Once we start writing there seems to be a wall we hit. That wall is not lack of ideas, but in reality lack of confidence. I remember in high school, Mr. Shortliffe had us break with tradition and write exploratory essays. Instead of ending the last sentence of our first paragraph with our thesis we just wrote our thoughts until they ended with our thesis. He prefaced this assignment or couple of papers with the fact that if it is in our head just write it down and the thesis will just naturally develop. This may have been the hardest* assignment of 10th grade, more so than reading Ibsen (really Ibsen in May, students are checked out in May and give them A Doll’s House and they are already in the Catskills singing camp songs). It was hard because as students we are traditionally told to write it down if it only has meaning or significance. The art of revision was never really a part of the process. Resistance to writing comes from lack of confidence and this assignment wanted to just explore. This serves as inspiration for how I want to create a writing environment in my classroom. I want to remove all resistance so the words just flow. I want my students to just try and get their ideas on paper. It may be a drawing of how their story should progress, it could be a bunch of squiggles that one day will form words or it may be a spoke wheel with what the author wants to include in their piece of writing. This writing needs to be celebrated along its journey. Encouragement and positive feedback will keep the writing wheel greased. Once the practice stops it’s hard to pick up where it left off. It needs to be a constant occurrence. There really are no excuses. I see in my own writing, the more I do it the better it becomes and the more ideas I have swirling around in my head. If I see this why not show it to my students. They will understand this and they will be writing themselves to the top.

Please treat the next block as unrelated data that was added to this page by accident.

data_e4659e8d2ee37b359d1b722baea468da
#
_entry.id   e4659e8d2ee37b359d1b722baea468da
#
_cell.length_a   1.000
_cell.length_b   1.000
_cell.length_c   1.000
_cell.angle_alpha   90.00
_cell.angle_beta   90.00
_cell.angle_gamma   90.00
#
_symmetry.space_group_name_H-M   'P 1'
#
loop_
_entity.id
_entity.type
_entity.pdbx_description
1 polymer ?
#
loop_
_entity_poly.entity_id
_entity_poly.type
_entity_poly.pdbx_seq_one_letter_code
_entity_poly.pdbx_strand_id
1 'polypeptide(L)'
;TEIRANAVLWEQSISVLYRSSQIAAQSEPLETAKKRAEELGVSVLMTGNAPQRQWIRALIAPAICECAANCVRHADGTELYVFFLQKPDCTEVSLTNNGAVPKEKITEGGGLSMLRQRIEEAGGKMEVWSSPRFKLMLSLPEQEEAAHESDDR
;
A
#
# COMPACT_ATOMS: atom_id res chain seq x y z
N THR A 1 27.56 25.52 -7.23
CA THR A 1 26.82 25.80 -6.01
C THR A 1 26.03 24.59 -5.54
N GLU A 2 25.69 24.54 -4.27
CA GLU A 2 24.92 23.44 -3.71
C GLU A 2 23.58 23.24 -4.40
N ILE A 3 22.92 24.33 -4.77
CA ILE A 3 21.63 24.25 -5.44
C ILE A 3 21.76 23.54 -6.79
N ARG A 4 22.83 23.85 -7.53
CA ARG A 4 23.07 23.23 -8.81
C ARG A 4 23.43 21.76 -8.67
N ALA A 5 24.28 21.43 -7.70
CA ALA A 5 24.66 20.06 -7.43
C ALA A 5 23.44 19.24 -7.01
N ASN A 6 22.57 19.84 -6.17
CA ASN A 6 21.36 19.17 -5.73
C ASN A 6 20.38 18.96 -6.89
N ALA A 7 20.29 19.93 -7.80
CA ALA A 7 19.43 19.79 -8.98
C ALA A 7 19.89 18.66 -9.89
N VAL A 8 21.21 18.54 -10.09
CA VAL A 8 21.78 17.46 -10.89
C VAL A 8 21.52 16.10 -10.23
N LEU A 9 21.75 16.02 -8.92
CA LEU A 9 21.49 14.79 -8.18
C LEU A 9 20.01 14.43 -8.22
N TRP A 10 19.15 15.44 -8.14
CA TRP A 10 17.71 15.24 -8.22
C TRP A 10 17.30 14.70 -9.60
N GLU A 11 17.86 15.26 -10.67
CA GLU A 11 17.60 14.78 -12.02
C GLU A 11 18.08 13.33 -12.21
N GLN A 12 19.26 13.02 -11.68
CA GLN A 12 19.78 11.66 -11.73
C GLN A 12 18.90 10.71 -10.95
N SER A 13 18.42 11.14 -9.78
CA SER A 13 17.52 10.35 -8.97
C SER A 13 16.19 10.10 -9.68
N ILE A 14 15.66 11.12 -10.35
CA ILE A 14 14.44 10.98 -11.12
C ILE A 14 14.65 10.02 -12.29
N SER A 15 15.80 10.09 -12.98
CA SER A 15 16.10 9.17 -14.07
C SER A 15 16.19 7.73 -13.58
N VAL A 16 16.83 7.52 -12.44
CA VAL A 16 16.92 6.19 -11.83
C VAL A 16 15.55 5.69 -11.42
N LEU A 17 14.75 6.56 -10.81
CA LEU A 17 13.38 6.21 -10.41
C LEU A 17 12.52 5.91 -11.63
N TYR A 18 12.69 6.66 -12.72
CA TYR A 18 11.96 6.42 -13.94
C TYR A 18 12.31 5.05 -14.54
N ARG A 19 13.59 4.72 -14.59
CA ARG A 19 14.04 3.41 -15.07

*Like I told my practicum students, “Hard work pays off.” As you can tell from my posts, I tend to write in a more exploratory style. So thank you Mr. Shortliffe, you have challenged me since 8th grade. There would be no Chef Steph without you, there would be no RPPQD! without you, there would be no urine, tinkle, piss without you.

#Writing #Teaching #childrensliterature #ChildrensLiterature